Think you know your urban legends, boils and ghouls? Think again. All Christine wants is to spend a romantic weekend alone with Patrick and her enormous 1950s bouffant. (Sweet!) She thinks she has the perfect place; her parents' old cabin, deep within the woods. What could go wrong, so far from civilization? Well, as it turns out, a little bit more than replacing the key to the front door. Where is Patrick? What's happened to the interior of the cabin? And is Christine as alone as she thinks she is? Turn off the lights, turn up the volume, and get really close to the monitor to experience this scary and stylish retelling of *grabs you by the shoulders and shrieks* Campfire Legends: The Hookman! Aiiiieeeeeeeeeeee!
The Hookman is more of a traditional point-and-click title than a hidden-object game. While you'll find yourself rooting through various locales to find objects, every single one you dig up has a purpose. You'll hunt down supplies to repair a radio, look for pieces of a torn-up memo, find the misses pieces you need to complete a stone puzzle... no hunting for six roses, a rubber duck, and the ace of spades for you, no sir! It's strictly logical item finding in everyday scenarios. (Well, minus a forbidding crypt or two.) While hidden-object enthusiasts may be disappointed to this no-nonsense approach to the genre, those of us who prefer logical item placement and a good story to giving our eyes a workout will embrace it with open arms.
A magnifying glass when you move over an area means you can click for a close up view, and adding an item to your inventory is as simple as clicking to pick it up. When you've assembled all the items you need, indicated by the list at the bottom of the screen, you can simply drop them from your inventory onto the puzzle you're working on to use them. While most puzzles are as simple as using the correct items in the correct order, there are a few that can test your brain's mettle. Fortunately, the fireflies you can find throughout the game not only point you towards a missing item, but can also be used to get hints on puzzles or skip them entirely.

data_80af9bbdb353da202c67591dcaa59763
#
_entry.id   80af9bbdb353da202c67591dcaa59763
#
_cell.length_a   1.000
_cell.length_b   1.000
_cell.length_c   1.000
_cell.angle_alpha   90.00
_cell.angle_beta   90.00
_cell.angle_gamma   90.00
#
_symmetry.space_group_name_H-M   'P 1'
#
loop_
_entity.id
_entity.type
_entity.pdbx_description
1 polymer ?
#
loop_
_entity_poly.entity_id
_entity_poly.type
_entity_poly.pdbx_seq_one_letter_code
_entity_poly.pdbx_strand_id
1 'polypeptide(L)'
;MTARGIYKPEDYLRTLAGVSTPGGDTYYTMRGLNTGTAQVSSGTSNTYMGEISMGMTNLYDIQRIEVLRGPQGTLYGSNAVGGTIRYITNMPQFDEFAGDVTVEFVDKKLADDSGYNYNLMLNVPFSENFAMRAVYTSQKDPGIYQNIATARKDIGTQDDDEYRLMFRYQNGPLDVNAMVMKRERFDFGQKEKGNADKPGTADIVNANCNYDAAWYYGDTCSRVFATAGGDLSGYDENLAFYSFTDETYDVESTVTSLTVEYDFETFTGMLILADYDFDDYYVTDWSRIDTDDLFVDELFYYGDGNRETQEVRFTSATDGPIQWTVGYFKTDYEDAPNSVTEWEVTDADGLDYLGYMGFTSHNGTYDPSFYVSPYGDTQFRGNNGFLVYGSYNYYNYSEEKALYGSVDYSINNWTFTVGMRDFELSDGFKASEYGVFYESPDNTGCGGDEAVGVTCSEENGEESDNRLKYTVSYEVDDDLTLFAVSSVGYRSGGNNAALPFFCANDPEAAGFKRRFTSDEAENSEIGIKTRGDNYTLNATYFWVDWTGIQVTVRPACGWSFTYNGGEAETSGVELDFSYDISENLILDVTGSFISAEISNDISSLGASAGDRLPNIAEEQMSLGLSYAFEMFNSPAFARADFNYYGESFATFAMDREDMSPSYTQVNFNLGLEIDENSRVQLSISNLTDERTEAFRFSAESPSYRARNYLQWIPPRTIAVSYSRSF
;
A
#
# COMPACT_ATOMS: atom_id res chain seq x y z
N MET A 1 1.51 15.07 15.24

A big part of what makes The Hookman so enjoyable is how well made it is. Not only is the voice-acting above standard, but the art here is absolutely beautiful, with detailed environments that sends prickles up your spine even as you admire them. The characters themselves, while occasionally looking a little rubbery, are actually quite expressive, and it leads to the terror and frustration on their faces being that much more palpable. Special attention is also paid to sound effects and music, which greatly enhance the atmosphere... Oh! What was that creaking sound?... I'm sure it's nothing. Hey, why don't you go explore the woods without a flashlight while I take a shower with the window open? Everything I need to know about life I learned from old '80s horror movies!
Analysis: Oh, Christine. How effortlessly you embody every bobble-headed horror heroine in ever horror movie, ever. You'll find she does a lot of questionable things simply because the story would end if she didn't. Hey, Christine! Wanna check out that strange crypt, all alone and defenseless? Sure ya do, atta girl! While more realistic, a game about a girl who stays put in a safely, brightly lit area until help arrives wouldn't be terribly exciting. The Hookman manages to succeed by evoking the sort of delightfully cheesy, spooky thrill a lot of us will be familiar with from the sleepovers and camp outs of our childhood. (And is even more delightful for those of us who grew up with a little show called Are You Afraid Of The Dark?)
And when the game does decide to scare you, it can be pretty effective about it. Granted, The Hookman tends to resort to loud, startling visuals or sounds to make you jump, but it also doesn't neglect the more subtle routes either. Shadows flicker by in the background. Crows take flight suddenly overhead. Something surfaces from beneath the shallow waters of the lake shore and the monster standing RIGHT BEHIND YOU REACHES OUT AND GRABS YOUR NECK, ayieeeeeeeeeeeeeeeeeeeeeeegh!... fine, fine, I'll stop. Sheesh.
But the biggest problem most people will probably have is the length of the game. Weighing in at around four hours for your average gamer, The Hookman is perfect for a night of creepy adventure, but probably won't last much longer. If you demand a lot of time or replay value for your buck, The Hookman may not be the game for you. And while most of us will see the ending coming a mile away, given the details of the original legend the story is loosely based upon, it still feels abrupt and a little unsatisfying after all the build-up.
Also be sure to check out the sequel to The Hookman: Campfire Legends: The Babysitter
As the first title in a planned trilogy, The Hookman sets the bar high for future Campfire Legends games and establishes the series as one to watch for fans of scary adventure games. A little bit corny, The Hookman is best enjoyed with a sense of humour and a love of old urban legends. With more love and polish put into it than other similar titles on the shelf, it's easily worth a look for anyone who can't resist a good scary story and can take a bit of cheese with a smile.